Writers and publishers must come to terms with the 'digital economy' and adapt accordingly
From whence arose the notion that authors have 'ownership' over their 'works' rather than simple entitlement to be acknowledged?
Somebody writes something and becomes an author. A publisher may arrange distribution of the work, this inscribed upon a physical medium. A bookshop, the second level intermediary taking a 'cut', sells someone a copy. Thereupon, the nature of the trade becomes peculiar. The buyer may believe he has been deceived into paying for rubbish. If he returns to the shop and demands his money back he will be laughed at, but that wouldn't be the case should he return a packet of mouldy rice to a food store.
Taking this further, the buyer may wish recompense from the author for the 'opportunity cost' (of time) he incurred reading the book.
We may presume people start writing because they believe they can produce work of interest to other people (not just to a publishing house). The genuinely creative writer will be driven by the pleasure principle. He may wish to do this as his occupation. If so, he must convince other people to buy his works after, at best, a cursory glance at their contents. Seemingly, being a self-proclaimed creative individual confers a privileged status with attached entitlements.
The proper way round is for an author to persuade other people of his ability to interest them. Thereafter, those appreciative of his writing may arrange finance for further output (patronage). This modality doesn't work well in the context of books presented in analogue form (i.e. on paper). Nevertheless, expectation of people buying the author's/publisher's products without having recourse for all, or some, money back is odd in context of trade in general.
These days, a printed book may be considered an added-value physical product associated with the ideas expressed in the book. Printed books have some convenience and also can be of aesthetic appeal: these fit squarely into supply and demand market economics.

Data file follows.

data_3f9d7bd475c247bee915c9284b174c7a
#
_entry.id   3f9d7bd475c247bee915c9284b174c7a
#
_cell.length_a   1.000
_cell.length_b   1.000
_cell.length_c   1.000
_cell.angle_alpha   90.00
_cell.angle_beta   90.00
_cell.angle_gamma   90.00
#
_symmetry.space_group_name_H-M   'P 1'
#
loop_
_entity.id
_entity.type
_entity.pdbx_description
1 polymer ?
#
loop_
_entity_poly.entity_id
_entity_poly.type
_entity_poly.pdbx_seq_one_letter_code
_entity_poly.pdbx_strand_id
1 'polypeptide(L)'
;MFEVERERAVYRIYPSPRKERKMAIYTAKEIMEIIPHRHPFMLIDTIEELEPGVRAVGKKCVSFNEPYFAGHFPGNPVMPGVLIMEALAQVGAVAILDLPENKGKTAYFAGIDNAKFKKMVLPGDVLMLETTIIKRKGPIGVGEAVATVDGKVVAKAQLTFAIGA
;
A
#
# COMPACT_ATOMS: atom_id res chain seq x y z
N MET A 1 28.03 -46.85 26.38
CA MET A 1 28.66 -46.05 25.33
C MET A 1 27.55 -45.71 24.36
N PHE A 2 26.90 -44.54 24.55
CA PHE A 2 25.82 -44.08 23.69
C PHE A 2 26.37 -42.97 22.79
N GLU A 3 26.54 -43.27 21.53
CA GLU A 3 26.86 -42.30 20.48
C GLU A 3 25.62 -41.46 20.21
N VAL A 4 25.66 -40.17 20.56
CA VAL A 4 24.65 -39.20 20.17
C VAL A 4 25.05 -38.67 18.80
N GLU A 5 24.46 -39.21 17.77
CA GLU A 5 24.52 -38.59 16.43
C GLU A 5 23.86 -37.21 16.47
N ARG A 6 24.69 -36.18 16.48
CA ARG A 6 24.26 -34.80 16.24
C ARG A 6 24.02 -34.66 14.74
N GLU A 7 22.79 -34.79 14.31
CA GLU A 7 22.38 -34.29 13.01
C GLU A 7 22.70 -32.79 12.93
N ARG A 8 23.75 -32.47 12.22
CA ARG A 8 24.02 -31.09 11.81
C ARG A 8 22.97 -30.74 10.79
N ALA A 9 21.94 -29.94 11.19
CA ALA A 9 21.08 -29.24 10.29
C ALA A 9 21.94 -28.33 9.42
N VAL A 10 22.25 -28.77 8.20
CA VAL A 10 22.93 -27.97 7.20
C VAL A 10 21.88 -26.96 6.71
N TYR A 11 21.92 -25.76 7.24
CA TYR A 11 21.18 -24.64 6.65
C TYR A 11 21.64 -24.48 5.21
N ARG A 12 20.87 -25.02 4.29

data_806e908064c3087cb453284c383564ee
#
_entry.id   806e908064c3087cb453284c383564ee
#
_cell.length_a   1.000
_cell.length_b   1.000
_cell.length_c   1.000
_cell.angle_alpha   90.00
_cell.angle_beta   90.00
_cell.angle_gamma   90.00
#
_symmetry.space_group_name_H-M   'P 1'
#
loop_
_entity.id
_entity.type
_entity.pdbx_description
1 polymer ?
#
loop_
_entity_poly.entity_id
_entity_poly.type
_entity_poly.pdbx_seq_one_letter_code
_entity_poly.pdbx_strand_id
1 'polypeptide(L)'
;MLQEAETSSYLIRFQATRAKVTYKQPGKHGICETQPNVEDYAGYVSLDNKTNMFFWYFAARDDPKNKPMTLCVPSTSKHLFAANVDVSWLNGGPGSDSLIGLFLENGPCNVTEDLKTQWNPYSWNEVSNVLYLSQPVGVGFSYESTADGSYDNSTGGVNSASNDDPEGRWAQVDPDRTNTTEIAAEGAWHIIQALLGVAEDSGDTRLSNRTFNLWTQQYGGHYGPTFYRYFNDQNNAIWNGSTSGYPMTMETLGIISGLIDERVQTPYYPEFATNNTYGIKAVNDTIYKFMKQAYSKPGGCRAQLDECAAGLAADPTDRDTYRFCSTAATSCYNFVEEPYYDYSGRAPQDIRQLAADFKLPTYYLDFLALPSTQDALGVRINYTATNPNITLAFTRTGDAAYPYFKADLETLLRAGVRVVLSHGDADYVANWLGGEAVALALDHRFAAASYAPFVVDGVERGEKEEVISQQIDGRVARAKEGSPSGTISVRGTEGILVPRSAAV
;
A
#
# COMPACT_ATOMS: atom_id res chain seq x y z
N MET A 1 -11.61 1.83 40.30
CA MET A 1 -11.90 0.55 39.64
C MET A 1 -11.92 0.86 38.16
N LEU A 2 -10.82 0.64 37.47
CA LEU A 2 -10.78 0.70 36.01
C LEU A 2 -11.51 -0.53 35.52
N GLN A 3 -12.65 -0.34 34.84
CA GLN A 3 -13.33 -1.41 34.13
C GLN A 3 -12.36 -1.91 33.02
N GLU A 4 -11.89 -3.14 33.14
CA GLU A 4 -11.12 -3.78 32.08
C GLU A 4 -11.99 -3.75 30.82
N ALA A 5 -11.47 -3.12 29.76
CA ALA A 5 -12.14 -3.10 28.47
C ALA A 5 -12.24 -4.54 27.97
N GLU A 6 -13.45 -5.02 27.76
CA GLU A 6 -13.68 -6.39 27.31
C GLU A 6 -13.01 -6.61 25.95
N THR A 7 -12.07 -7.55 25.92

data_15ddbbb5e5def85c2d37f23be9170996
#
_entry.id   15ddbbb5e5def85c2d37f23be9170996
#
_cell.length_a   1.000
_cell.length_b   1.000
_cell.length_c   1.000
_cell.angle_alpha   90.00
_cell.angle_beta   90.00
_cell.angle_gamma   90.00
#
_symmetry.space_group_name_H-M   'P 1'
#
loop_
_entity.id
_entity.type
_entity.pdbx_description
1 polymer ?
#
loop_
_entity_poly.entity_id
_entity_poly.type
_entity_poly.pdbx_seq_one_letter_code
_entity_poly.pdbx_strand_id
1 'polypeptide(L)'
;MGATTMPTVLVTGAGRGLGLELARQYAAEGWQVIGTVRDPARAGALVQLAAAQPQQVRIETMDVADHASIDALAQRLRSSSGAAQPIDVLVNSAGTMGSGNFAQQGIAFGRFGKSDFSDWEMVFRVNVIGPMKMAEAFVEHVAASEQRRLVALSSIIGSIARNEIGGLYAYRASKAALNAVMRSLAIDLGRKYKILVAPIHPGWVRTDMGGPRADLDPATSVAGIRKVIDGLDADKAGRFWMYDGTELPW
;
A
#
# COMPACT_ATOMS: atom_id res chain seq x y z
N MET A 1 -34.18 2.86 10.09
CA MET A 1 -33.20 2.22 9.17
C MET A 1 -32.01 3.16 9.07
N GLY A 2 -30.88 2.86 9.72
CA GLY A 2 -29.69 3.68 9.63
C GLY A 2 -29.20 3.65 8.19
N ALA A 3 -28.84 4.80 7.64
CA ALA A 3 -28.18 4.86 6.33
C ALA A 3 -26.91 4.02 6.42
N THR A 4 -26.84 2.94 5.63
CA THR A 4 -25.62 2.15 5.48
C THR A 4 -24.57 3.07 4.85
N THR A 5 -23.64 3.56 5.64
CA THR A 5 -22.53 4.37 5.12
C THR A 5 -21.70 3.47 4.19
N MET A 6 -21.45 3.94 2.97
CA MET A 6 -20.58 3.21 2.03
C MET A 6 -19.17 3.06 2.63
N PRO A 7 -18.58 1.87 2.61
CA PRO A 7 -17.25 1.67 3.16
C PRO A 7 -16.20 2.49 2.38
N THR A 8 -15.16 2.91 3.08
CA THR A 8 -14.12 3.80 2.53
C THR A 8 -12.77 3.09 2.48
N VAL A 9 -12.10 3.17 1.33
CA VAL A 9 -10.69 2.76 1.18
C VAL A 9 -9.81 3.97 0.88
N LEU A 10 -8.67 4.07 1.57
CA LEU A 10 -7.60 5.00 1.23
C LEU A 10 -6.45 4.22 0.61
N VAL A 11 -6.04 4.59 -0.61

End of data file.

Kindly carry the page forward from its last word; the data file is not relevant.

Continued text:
Digital versions are better suited to an explicitly 'patronage mode' of funding: people either donate money upfront in support of further writing, else they download a copy of the work and, if pleased with it, donate what they consider it was worth to them. The brutal fact for authors and publishers to consider is that without the patronage model becoming the norm (after being proselytised by authors and publishers), works presented in digital format shall increasingly enter the 'commons' regardless of authors, publishers, and the ramshackle anachronistic law supporting them.
So-called 'AI', a useful but as yet misnamed technology, shall proliferate rapidly. Rentier copyright holders will find it difficult to identify specific targets to squeeze money from. OpenAI is an innovator of what soon shall be a routine computational tool. Just consider the present failure of copyright cabals to shut down Sci-Hub, LibGen, Z-Library, and many more. Consider the sheer impossibility of identifying those behind 'sharing', and their visitors, when greater use is made of darknets.
In this edition of El Reg is mention of the UK governments' "Online Safety Bill". The Bill is a wedge to open the door to widespread citizen surveillance; it won't open far because encryption is resilient against schemes generated by tiny minds at Westminster. This legislation, if extended, can offer no succour to the likes of the Authors' Guild. It would be better for Guild members to come to terms with the reality of digital technology and to adapt their means of raising income (and their expectations of life-style) accordingly.